Working paper / Reformist Writing in Islam in 19th-Century Kerala

Ashraf, Muhammed Niyas. ‘Islamic Reformism and Malayali Ummah in Nineteenth-Century Colonial Kerala, South West Indian Ocean’. SASNET Publications. Lund: SASNET – Swedish South Asian Studies Network, 2020.

Abstract (edited): This paper offers a social history of the relationship between Islamic reform and Malayali Muslims in the context of colonial Kerala. Kerala Muslims are one of the largest Muslim communities in India, and a majority are the descendants of Arab traders and local women, or of local converts known as Mappilas.

This article relates the reformist agenda in the writings of Sayyid Sana’ullah Makti Tannal (1847-1912), who argued for a reinterpretation of Islamic principle based on scriptural purity and return to pristine Islam. Makti Tannal believed direct access to, and proper understanding of, the Quran and the Hadith would distance Muslims from accretions to Islam that he thought of as impure. Invoking the distinction of ‘haramand halal’ as the cornerstone of Islamic law, he argued against the legitimacy of un-Islamic elements of popular Islam.

These efforts took place in late nineteenth-century Kerala, and had a huge impact on the socio-religious landscape, particularly on the inevitability and imminence of Islamic reform in the colonial era. Furthermore, this paper highlights how Makti advocated textually defined Islamic codes of practice to safeguard ‘Muslimness’ and shape a new vision of a moral community for Malayali Muslims.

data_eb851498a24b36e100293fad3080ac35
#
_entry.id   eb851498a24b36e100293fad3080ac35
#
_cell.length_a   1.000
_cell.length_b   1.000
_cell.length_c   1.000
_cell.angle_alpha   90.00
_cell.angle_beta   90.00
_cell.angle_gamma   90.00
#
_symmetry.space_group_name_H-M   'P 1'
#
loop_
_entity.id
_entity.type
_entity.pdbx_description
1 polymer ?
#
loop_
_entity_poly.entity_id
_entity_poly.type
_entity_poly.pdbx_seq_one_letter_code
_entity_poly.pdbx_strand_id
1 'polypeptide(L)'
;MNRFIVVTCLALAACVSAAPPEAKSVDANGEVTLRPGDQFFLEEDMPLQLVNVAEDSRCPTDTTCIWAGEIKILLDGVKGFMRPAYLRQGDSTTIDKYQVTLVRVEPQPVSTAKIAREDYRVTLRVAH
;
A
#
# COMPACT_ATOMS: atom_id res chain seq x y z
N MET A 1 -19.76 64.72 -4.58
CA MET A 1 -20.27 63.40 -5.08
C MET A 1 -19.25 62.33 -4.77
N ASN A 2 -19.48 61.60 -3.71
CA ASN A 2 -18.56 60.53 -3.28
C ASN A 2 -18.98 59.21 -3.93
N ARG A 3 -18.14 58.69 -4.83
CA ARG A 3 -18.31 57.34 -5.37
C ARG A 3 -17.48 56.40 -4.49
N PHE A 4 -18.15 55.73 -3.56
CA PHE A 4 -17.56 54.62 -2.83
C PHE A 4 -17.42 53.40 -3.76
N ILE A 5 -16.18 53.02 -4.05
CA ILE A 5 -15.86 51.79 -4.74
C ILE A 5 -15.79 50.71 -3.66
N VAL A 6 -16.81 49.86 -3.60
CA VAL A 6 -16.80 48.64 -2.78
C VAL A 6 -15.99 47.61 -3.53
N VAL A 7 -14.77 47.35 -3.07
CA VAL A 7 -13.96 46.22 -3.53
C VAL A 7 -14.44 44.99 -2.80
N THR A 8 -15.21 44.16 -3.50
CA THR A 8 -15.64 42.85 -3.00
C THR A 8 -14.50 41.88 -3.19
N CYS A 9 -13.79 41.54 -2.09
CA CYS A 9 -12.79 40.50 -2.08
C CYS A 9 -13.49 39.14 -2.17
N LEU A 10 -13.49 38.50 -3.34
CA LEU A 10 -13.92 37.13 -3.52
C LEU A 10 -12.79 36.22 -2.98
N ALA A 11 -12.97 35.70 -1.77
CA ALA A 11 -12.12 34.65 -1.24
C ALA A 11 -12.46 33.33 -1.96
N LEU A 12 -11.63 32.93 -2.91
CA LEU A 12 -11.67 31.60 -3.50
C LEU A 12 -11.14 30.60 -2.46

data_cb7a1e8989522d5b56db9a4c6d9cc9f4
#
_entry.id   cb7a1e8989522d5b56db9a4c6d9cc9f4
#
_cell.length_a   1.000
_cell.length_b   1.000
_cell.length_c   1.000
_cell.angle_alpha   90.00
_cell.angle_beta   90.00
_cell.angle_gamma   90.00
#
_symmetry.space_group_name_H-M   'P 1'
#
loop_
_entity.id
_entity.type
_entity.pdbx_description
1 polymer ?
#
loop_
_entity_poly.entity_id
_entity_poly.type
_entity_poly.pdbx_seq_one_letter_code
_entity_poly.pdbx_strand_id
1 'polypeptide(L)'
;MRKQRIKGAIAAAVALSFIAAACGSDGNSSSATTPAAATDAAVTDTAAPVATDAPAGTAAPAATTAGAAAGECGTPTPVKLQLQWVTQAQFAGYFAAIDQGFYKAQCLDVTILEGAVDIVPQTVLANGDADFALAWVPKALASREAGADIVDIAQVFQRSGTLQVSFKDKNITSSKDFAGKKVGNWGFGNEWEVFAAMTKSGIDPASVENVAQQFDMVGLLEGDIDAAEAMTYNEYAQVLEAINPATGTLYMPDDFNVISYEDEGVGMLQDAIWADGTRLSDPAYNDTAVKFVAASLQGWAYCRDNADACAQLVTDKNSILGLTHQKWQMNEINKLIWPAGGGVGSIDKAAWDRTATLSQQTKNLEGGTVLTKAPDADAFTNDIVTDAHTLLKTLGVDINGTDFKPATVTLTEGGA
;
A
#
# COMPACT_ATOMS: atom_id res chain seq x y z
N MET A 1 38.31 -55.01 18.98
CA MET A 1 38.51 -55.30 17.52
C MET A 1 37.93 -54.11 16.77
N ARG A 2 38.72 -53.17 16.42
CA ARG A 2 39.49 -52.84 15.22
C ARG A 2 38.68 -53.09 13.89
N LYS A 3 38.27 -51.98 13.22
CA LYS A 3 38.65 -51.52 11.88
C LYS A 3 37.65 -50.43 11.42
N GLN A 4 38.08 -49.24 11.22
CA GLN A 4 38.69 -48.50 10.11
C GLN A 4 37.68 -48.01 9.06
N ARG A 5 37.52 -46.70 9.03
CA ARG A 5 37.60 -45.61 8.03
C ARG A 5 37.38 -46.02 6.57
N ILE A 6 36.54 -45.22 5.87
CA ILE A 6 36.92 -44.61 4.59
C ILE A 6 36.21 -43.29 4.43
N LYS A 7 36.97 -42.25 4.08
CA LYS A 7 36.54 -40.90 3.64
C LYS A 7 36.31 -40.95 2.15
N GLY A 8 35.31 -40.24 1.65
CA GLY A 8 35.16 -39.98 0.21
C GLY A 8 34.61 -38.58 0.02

Reposted from Kerala Scholars eGroup


Subscribe KSM on Telegram here

Working Paper / Comparing Asset Accumulation Among International and Internal Kerala Migrants

Seshan, Ganesh. ‘Migration and Asset Accumulation in South India: Comparing Gains to Internal and International Migration from Kerala’. Policy Research Working Paper 9237. Washington, D.C.: World Bank, 2020.

Abstract (edited): This study examines the asset gains to households in Kerala from two types of labour migration: moving overseas versus moving within India for employment. It draws on panel data from waves of a representative household survey conducted in 1998 and 2003. Migrant households as a whole experienced higher asset gains than non-migrant families over this five-year period.

Contrary to theoretical expectations, asset gains were similar for households with an overseas migrant and those with a domestic migrant. Although less educated individuals tend to venture overseas, a wage premium over non-migrants enables them to earn as much in low-skill jobs abroad as more educated workers relocating within India.

More info and full text: